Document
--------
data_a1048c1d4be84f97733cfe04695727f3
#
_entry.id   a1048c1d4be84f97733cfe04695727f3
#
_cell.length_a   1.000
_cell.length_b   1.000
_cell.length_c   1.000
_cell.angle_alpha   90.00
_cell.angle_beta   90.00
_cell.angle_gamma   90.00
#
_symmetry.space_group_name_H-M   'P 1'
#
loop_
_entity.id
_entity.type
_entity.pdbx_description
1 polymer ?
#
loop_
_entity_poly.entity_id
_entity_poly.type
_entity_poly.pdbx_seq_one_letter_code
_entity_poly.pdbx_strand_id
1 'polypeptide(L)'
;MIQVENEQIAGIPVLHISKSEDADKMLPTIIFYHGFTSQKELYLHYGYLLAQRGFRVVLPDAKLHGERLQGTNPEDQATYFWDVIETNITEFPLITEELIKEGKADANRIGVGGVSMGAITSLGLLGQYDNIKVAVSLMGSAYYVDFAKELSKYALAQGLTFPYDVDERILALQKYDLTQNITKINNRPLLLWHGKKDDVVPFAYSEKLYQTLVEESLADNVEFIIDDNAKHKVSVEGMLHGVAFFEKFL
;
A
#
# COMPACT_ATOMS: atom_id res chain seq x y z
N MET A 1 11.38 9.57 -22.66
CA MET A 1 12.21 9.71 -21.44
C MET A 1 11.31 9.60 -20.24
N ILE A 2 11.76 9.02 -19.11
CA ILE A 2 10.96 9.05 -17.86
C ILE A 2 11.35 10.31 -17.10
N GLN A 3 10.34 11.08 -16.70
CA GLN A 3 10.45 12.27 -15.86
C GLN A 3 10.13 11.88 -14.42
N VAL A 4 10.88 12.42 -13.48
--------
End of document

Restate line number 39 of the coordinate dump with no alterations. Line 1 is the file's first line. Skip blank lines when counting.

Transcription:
C GLN A 3 10.13 11.88 -14.42